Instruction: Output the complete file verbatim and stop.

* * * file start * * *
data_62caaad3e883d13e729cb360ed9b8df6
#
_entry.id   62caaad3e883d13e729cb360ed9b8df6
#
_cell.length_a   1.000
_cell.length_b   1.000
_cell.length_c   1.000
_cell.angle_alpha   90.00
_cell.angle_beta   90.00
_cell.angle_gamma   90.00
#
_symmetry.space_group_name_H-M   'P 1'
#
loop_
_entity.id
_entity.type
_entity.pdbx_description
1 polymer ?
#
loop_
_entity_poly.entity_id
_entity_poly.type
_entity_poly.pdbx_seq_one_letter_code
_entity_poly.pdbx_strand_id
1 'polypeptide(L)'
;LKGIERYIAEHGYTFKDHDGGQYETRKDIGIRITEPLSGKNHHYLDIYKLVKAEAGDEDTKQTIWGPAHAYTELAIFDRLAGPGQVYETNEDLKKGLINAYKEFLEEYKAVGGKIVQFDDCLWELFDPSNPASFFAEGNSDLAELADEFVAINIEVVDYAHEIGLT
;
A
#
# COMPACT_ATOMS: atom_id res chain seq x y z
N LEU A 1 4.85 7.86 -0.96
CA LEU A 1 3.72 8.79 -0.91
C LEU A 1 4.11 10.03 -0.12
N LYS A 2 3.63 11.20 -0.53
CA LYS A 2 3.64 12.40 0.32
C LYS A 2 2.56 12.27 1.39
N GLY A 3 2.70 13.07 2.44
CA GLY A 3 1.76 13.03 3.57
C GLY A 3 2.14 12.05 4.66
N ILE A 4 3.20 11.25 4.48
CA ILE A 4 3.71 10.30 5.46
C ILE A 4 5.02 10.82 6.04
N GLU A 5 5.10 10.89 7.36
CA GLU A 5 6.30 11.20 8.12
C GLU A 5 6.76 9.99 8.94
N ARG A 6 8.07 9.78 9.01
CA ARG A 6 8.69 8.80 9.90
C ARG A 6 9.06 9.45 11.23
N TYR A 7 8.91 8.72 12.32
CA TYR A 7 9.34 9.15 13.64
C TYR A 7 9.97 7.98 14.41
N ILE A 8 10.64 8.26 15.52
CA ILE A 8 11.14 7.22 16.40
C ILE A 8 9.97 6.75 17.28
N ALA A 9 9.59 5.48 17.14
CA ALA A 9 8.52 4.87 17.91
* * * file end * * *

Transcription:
data_62caaad3e883d13e729cb360ed9b8df6
#
_entry.id   62caaad3e883d13e729cb360ed9b8df6
#
_cell.length_a   1.000
_cell.length_b   1.000
_cell.length_c   1.000
_cell.angle_alpha   90.00
_cell.angle_beta   90.00
_cell.angle_gamma   90.00
#
_symmetry.space_group_name_H-M   'P 1'
#
loop_
_entity.id
_entity.type
_entity.pdbx_description
1 polymer ?
#
loop_
_entity_poly.entity_id
_entity_poly.type
_entity_poly.pdbx_seq_one_letter_code
_entity_poly.pdbx_strand_id
1 'polypeptide(L)'
;LKGIERYIAEHGYTFKDHDGGQYETRKDIGIRITEPLSGKNHHYLDIYKLVKAEAGDEDTKQTIWGPAHAYTELAIFDRLAGPGQVYETNEDLKKGLINAYKEFLEEYKAVGGKIVQFDDCLWELFDPSNPASFFAEGNSDLAELADEFVAINIEVVDYAHEIGLT
;
A
#
# COMPACT_ATOMS: atom_id res chain seq x y z
N LEU A 1 4.85 7.86 -0.96
CA LEU A 1 3.72 8.79 -0.91
C LEU A 1 4.11 10.03 -0.12
N LYS A 2 3.63 11.20 -0.53
CA LYS A 2 3.64 12.40 0.32
C LYS A 2 2.56 12.27 1.39
N GLY A 3 2.70 13.07 2.44
CA GLY A 3 1.76 13.03 3.57
C GLY A 3 2.14 12.05 4.66
N ILE A 4 3.20 11.25 4.48
CA ILE A 4 3.71 10.30 5.46
C ILE A 4 5.02 10.82 6.04
N GLU A 5 5.10 10.89 7.36
CA GLU A 5 6.30 11.20 8.12
C GLU A 5 6.76 9.99 8.94
N ARG A 6 8.07 9.78 9.01
CA ARG A 6 8.69 8.80 9.90
C ARG A 6 9.06 9.45 11.23
N TYR A 7 8.91 8.72 12.32
CA TYR A 7 9.34 9.15 13.64
C TYR A 7 9.97 7.98 14.41
N ILE A 8 10.64 8.26 15.52
CA ILE A 8 11.14 7.22 16.40
C ILE A 8 9.97 6.75 17.28
N ALA A 9 9.59 5.48 17.14
CA ALA A 9 8.52 4.87 17.91